• November 25, 2014
    ...Union et al., [2000] 1 F.C. 135; 249 N.R. 37 (F.C.A.), refd to. [para. 27]. McEwing et al. v. Canada (Attorney General) et al. (2013), 433 F.T.R. 59; 2013 FC 525, refd to. [para. 30]. Samatar v. Canada (Attorney General), [2014] 2 F.C.R. 43; 420 F.T.R. 182; 2012 FC 1263, refd to. [para. 35]......
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5 books & journal articles
  • Notes
    • Canada
    • Understanding Canada Political Law in Canada
    • August 22, 2023
    ...14. 33 Opitz v Wrzesnewskyj , 2012 SCC 55. 34 Bielli v Canada (Attorney General) , 2012 FC 916 and McEwing v Canada (Attorney General) , 2013 FC 525. 35 R v Sona , 2014 ONCA 859; R v Del Mastro , 2017 ONCA 711. 36 Oice of the Director of National Intelligence, National Intelligence Council,......
  • Table cases
    • Canada
    • Irwin Books Anatomy of an Election. Canada’s Federal General Election of 2019 Through the Lens of Political Law Appendices
    • June 15, 2020
    ...CBC/Radio Canada, 2011 FCA 130 .......................................................... 175, 719–21 McEwing v Canada (Attorney General), 2013 FC 525, [2013] 4 RCF 63 ............66, 724–26 Megalos v Elections Canada, 2017 BCSC 2089 ...............................................................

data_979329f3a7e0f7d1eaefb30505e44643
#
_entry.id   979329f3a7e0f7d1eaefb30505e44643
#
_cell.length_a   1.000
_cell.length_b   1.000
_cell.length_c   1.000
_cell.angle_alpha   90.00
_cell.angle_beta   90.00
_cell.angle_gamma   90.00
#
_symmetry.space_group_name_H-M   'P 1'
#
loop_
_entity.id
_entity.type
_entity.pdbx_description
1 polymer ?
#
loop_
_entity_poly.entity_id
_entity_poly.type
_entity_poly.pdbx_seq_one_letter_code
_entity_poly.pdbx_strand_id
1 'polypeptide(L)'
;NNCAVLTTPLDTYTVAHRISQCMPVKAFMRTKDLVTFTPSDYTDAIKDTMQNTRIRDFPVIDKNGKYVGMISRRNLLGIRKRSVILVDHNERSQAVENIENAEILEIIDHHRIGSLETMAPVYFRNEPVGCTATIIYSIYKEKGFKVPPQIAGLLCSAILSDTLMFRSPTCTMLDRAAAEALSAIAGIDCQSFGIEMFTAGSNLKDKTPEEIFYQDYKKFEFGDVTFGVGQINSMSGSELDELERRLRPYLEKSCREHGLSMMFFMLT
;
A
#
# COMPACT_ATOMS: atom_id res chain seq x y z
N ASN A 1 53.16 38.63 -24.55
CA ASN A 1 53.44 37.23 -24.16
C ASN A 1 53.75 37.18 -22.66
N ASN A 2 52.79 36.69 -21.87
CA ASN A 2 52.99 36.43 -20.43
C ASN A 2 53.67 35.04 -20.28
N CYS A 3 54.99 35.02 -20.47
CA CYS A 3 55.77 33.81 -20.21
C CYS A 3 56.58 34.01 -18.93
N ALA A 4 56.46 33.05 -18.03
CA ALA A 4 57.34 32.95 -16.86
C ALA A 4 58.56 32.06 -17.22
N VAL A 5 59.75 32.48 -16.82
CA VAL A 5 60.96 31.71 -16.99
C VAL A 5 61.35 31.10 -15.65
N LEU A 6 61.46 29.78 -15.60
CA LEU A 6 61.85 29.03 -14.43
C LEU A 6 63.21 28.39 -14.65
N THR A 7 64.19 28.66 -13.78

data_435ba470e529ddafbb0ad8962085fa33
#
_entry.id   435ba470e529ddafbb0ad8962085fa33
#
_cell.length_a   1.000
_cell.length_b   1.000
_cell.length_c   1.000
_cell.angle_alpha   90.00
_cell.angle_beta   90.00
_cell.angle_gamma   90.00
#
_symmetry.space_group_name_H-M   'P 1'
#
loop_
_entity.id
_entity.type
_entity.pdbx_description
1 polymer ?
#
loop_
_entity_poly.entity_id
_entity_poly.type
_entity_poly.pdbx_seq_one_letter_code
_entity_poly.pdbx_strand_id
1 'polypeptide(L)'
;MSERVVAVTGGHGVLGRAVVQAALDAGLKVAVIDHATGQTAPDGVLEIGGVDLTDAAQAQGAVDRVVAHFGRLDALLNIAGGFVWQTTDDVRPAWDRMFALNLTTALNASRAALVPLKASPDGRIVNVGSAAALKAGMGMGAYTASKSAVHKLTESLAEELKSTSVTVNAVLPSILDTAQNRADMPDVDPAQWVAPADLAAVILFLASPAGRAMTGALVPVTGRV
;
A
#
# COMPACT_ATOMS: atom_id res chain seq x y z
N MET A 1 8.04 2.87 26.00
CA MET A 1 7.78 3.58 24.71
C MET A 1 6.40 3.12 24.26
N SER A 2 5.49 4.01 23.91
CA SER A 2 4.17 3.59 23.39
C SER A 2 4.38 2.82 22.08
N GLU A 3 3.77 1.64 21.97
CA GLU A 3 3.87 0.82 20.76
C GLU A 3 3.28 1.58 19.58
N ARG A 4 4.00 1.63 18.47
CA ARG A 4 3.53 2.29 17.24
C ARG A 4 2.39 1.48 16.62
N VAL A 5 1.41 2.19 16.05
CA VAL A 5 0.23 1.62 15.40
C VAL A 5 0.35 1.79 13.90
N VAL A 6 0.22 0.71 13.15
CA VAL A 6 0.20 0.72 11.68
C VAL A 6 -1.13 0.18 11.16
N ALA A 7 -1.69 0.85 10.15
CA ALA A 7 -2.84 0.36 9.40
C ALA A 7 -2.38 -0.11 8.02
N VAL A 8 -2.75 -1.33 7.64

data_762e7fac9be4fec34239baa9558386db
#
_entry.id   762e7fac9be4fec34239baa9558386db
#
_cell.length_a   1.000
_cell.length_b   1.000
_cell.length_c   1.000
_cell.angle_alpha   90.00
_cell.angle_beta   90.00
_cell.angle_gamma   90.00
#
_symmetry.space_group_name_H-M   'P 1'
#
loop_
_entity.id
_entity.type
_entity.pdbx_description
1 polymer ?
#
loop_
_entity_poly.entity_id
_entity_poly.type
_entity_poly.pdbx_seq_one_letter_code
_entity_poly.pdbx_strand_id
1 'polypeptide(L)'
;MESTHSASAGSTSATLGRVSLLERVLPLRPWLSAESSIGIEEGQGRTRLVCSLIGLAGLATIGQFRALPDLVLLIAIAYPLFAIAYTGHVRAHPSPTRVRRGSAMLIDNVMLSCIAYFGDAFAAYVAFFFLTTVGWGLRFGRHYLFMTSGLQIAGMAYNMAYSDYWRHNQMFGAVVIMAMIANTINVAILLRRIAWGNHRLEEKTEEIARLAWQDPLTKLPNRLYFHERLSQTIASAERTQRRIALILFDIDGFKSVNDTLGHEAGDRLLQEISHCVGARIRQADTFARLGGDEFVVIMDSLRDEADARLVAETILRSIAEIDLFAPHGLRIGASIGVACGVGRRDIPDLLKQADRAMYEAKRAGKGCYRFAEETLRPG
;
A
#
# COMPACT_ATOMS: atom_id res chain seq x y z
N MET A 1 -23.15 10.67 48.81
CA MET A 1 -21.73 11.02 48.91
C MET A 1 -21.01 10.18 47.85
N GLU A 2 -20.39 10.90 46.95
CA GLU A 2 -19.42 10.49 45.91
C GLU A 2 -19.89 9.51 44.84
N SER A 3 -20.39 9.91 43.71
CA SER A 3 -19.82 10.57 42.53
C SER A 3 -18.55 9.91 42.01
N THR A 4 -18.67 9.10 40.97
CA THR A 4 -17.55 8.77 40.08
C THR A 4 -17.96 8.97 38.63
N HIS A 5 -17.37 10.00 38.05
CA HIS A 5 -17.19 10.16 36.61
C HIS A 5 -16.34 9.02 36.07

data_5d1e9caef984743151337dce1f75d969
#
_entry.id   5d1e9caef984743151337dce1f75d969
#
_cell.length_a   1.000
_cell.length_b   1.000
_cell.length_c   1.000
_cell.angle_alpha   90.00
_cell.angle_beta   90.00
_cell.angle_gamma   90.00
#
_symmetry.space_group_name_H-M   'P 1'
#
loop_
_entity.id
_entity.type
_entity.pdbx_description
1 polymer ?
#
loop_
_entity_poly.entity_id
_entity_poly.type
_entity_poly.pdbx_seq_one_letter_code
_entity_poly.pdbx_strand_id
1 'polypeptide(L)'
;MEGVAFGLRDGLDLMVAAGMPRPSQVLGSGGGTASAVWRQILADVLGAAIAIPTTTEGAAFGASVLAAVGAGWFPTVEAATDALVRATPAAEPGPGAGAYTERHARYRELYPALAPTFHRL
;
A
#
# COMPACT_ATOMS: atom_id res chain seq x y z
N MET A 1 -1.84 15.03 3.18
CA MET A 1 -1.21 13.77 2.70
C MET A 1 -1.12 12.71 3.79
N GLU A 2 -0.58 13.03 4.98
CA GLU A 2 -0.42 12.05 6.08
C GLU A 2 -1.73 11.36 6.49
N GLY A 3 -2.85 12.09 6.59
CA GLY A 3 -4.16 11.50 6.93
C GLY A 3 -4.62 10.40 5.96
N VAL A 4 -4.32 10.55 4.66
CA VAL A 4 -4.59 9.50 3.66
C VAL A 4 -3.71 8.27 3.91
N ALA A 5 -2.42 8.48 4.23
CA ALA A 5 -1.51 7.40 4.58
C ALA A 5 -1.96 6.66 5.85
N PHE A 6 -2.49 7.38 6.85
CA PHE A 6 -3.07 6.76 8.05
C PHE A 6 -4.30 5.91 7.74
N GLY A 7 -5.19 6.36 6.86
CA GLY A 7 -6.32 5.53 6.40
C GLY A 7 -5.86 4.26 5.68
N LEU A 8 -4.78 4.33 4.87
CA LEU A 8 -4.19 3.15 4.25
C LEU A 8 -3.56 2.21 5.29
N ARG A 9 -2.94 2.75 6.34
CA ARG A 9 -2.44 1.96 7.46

• Appendix 3: Fundamamental jurisprudence
    • Canada
    • Irwin Books Anatomy of an Election. Canada’s Federal General Election of 2019 Through the Lens of Political Law Appendices
    • June 15, 2020
    ...(see October 1, 2018, Québec, page 79). Bielli v Canada (Attorney General), 2012 FC 916 and McEwing v Canada (Attorney General), 2013 FC 525 CONTEXT: Fraudulent practices in campaigning PRINCIPLE: Establishing a standard for electoral fraud and its consequences his case arose out of the rob......
  • Diary of Matters of Interest for the 42nd Parliament
    • Canada
    • Irwin Books Anatomy of an Election. Canada’s Federal General Election of 2019 Through the Lens of Political Law Part two
    • June 15, 2020
    ...Party and government actors created a plan to enable him to be a candidate as long as he did not win, were said to be 2 2015 FCA 152. 3 2013 FC 525. (See also pages 724–26 in Appendix 3) 4 2015 FCA 218. [ 66 ] Diary of Matters of Interest for the 42nd Parliament without an iota of evidence.......